S

“Sometimes in France they prefer the guy who gets second. But if that’s the choice, to be loved or to win, I’ll taking winning.”

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FINAL RESULTS
Final Overall Standings Armstrong had prepared well for this event, having ridden the Alpe 10 times for practice. However, riding to the finish line was not made easy, as hundreds of thousands of cycling fans packed the route, offering additional challenges as they ran along side the riders and even made the mistake of pushing them. Ullrich nearly Ivan Basso managed lost balance when a to snatch a stage 12 well-meaning fan gave him a win, with Armstrong taking second. push. The lack of barricades or security measures up until the final stretch was daunting. Armstrong’s girlfriend, singer Sheryl Crow, looked appropriately nervous as she watched from the team car. It took quite a lot of effort for the riders to get through the fans who were tapping, spitting at and sometimes out-right hitting the riders. Armstrong was a main target.
1. Lance Armstrong, United States, US Postal-Berry Floor, 83 hours, 36 minutes, 2 seconds. 2. Andreas Kloden, Germany, T-Mobile Team, 6 minutes, 19 seconds behind. 3. Ivan Basso, Italy, Team CSC, 6:40. 4. Jan Ullrich, Germany, T-Mobile Team, 8:50. 5. Jose Azevedo, Portugal, US Postal-Berry Floor, 14:30. 6. Francisco Mancebo, Spain, Illes Balears-B. Santander, 18:01. 7. Georg Totschnig, Austria, Gerolsteiner, 18:27. 8. Carlos Sastre, Spain, Team CSC, 19:51. 9. Levi Leipheimer, United States, Rabobank, 20:12. 10. Oscar Pereiro Sio, Spain, Phonak Hearing Systems, 22:54

Climber, Overall
1. Richard Virenque (F), Quick Step-Davitamon, 226 Pts. 2. Lance Armstrong (USA), U.S. Postal Service, 172 Pts. 3. Mickael Rasmussen (Dk), Rabobank, 119 Pts. 4. Ivan Basso (I), CSC, 119 Pts. 5. Christophe Moreau (F), Crédit Agricole, 115 Pts. 6. Jan Ullrich (G), T-Mobile, 115 Pts. 7. Andréas KlÖden (G), T-Mobile, 112 Pts. 8. Francisco Mancebo (Sp), Illes Balears-Banesto, 77 Pts. 9. Jens Voigt (G), CSC, 71 Pts. 10. Axel Merckx (B), Lotto-Domo, 65 Pts. Sprinter, Overall 1. Robbie Mc Ewen (Aus), Lotto-Domo, 272 Pts. 2. Thor Hushovd (Nor), Crédit Agricole, 247 Pts. 3. Erik Zabel (G), T-Mobile, 245 Pts. 4. Stuart O'Grady (Aus), Cofidis, 234 Pts. 5. Danilo Hondo (G), Gerolsteiner, 227 Pts. 6. Tom Boonen (B), Quick Step-Davitamon, 163 Pts. 7. Nazon Jean-Patrick (F), Ag2R Prevoyance, 146 Pts. 8. Lance Armstrong (USA), U.S. Postal Service, 143 Pts. 9. Laurent Brochard (F), Ag2R Prevoyance, 139 Pts. 10. Andréas KlÖden (G), T-Mobile, 131 Pts.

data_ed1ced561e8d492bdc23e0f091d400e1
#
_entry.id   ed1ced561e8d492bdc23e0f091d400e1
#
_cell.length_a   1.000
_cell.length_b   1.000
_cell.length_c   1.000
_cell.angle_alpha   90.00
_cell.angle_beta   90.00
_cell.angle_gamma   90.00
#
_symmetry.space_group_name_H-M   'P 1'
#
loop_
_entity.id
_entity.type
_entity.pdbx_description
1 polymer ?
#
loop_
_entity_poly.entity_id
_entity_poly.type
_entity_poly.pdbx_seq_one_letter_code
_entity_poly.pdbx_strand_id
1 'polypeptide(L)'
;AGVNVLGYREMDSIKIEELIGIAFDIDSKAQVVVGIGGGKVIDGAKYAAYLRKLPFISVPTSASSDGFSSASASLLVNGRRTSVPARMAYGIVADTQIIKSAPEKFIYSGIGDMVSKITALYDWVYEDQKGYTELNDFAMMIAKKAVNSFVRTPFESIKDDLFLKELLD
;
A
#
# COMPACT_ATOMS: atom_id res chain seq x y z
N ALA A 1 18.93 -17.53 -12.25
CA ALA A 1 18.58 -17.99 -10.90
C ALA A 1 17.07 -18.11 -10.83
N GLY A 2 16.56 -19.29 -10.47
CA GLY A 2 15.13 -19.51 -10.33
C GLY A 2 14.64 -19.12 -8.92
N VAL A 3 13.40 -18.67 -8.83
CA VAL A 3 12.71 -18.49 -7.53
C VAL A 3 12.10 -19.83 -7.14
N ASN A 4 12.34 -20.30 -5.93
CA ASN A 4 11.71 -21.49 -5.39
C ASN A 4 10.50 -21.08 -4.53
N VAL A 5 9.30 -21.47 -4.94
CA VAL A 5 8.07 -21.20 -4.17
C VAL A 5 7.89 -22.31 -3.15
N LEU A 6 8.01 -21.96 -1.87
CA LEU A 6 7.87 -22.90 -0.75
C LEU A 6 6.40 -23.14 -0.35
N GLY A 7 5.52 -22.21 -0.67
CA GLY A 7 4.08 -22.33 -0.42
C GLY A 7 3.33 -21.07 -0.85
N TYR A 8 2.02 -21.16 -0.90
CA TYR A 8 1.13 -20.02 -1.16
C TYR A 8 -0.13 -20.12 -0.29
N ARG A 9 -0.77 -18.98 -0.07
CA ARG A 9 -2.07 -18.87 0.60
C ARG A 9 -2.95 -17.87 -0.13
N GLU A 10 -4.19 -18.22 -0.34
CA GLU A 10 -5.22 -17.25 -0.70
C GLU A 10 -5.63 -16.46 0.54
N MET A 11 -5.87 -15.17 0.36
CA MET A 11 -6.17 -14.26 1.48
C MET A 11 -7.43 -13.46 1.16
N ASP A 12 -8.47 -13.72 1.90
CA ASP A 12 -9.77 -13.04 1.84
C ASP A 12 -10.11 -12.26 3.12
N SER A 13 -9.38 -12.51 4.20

“I don’t think it was a good idea to have a time trial on the Alpe. It was scary. There were too many people who weren’t being too nice.”
Lance Armstrong
“I don’t think it was a good idea to have a time trial on the Alpe,” Armstrong told one French television reporter. “It was scary. There were too many people who weren't being too nice." With graffiti scribbled along the stretch of the road and colorful characters dressed in costume, comedian and Armstrong friend, Robbin Williams, jokingly called the convergence of fans upon the Alpe “bikestock.” But there was nothing funny about some of the behaviors they displayed as the riders struggled through their masses. Armstrong was visibly harassed. He had even received death threats the night before and needed to have his team car follow him closely. However, their reaction did not seem to phase the champion as he just shrugged his shoulders and smiled. "It's comforting for me to know that some of the greatest champions were booed,” Armstrong says. “So I'm in good company. Sometimes in France they prefer the guy who gets second. But if that's the choice, to be loved or to win, I'll take winning." Thankfully Armstrong survived the stage unscathed and went on to dominate stage 17, the last major mountain test of the Tour. A dynamic performance squelched rumors that he’d past his prime. The 32-year-

Young Rider, Overall
1. Vladimir Karpets (Rus), Illes Balears-Banesto, 84:01:13 2. Sandy Casar (F), FDJeux.com, 03:42 3. Thomas Voeckler (F), Brioches La Boulangere, 06:01 4. Michael Rogers (Aus), Quick Step-Davitamon, 16:28 5. Iker Camano (Sp), Euskaltel-Euskadi, 22:03 6. Pineau Jérôme (F), Brioches La Boulangere, 22:32 7. Sylvain Chavanel (F), Brioches La Boulangere, 29:32 8. Michele Scarponi (I), Domina Vacanze, 37:50 9. Mikel Astarloza (Sp), Ag2R Prevoyance, 1:29:53 10. Benjamin Noval Gonzalez (Sp), U.S. Postal Service, 1:32:30

Team, Overall
1. T-Mobile, 248:58:43 2. U.S. Postal Service, 02:42 3. CSC, 10:33 4. Illes Balears-Banesto, 52:26 5. Quick Step-Davitamon, 57:33 6. Phonak, 57:42 7. Rabobank, 1:26:24 8. Crédit Agricole, 1:30:35 9. Brioches La Boulangere, 1:32:12 10. Euskaltel-Euskadi, 1:47:46

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STAGES 1 - 7
PROLOGUE: Liege (6km) old gave teammate Floyd Landis a strategic shove at the summit of the Col de la CroixFrey that sent him speeding down towards the finish. Ullrich and Kloden took the bait and went barreling after him. However, by the time they had caught up, so had Armstrong. The clever captain of the US Postal team proceeded to stun Andreas Kloden by flying past him during the last 500 meters to take the win. Ullrich was forced to settle with third place.